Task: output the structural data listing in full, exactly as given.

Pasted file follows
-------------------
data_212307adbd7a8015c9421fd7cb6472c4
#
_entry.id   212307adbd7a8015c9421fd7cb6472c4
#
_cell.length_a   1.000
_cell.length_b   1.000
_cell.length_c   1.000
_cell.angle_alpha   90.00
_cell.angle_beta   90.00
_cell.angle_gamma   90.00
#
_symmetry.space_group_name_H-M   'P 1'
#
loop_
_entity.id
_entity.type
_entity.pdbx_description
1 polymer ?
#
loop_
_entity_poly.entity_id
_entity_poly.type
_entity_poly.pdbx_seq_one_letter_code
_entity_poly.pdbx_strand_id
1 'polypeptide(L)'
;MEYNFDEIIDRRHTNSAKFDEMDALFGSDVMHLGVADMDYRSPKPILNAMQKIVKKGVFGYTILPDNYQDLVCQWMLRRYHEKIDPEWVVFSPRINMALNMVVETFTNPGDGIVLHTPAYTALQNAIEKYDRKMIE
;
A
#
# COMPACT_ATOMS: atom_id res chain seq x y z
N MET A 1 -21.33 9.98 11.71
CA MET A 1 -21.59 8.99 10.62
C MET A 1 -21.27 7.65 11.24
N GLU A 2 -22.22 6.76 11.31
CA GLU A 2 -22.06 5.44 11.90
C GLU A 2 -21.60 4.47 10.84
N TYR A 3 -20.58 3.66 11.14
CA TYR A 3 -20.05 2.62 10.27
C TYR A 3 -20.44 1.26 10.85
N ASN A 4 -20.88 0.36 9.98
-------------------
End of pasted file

data_212307adbd7a8015c9421fd7cb6472c4
#
_entry.id   212307adbd7a8015c9421fd7cb6472c4
#
_cell.length_a   1.000
_cell.length_b   1.000
_cell.length_c   1.000
_cell.angle_alpha   90.00
_cell.angle_beta   90.00
_cell.angle_gamma   90.00
#
_symmetry.space_group_name_H-M   'P 1'
#
loop_
_entity.id
_entity.type
_entity.pdbx_description
1 polymer ?
#
loop_
_entity_poly.entity_id
_entity_poly.type
_entity_poly.pdbx_seq_one_letter_code
_entity_poly.pdbx_strand_id
1 'polypeptide(L)'
;MEYNFDEIIDRRHTNSAKFDEMDALFGSDVMHLGVADMDYRSPKPILNAMQKIVKKGVFGYTILPDNYQDLVCQWMLRRYHEKIDPEWVVFSPRINMALNMVVETFTNPGDGIVLHTPAYTALQNAIEKYDRKMIE
;
A
#
# COMPACT_ATOMS: atom_id res chain seq x y z
N MET A 1 -21.33 9.98 11.71
CA MET A 1 -21.59 8.99 10.62
C MET A 1 -21.27 7.65 11.24
N GLU A 2 -22.22 6.76 11.31
CA GLU A 2 -22.06 5.44 11.90
C GLU A 2 -21.60 4.47 10.84
N TYR A 3 -20.58 3.66 11.14
CA TYR A 3 -20.05 2.62 10.27
C TYR A 3 -20.44 1.26 10.85
N ASN A 4 -20.88 0.36 9.98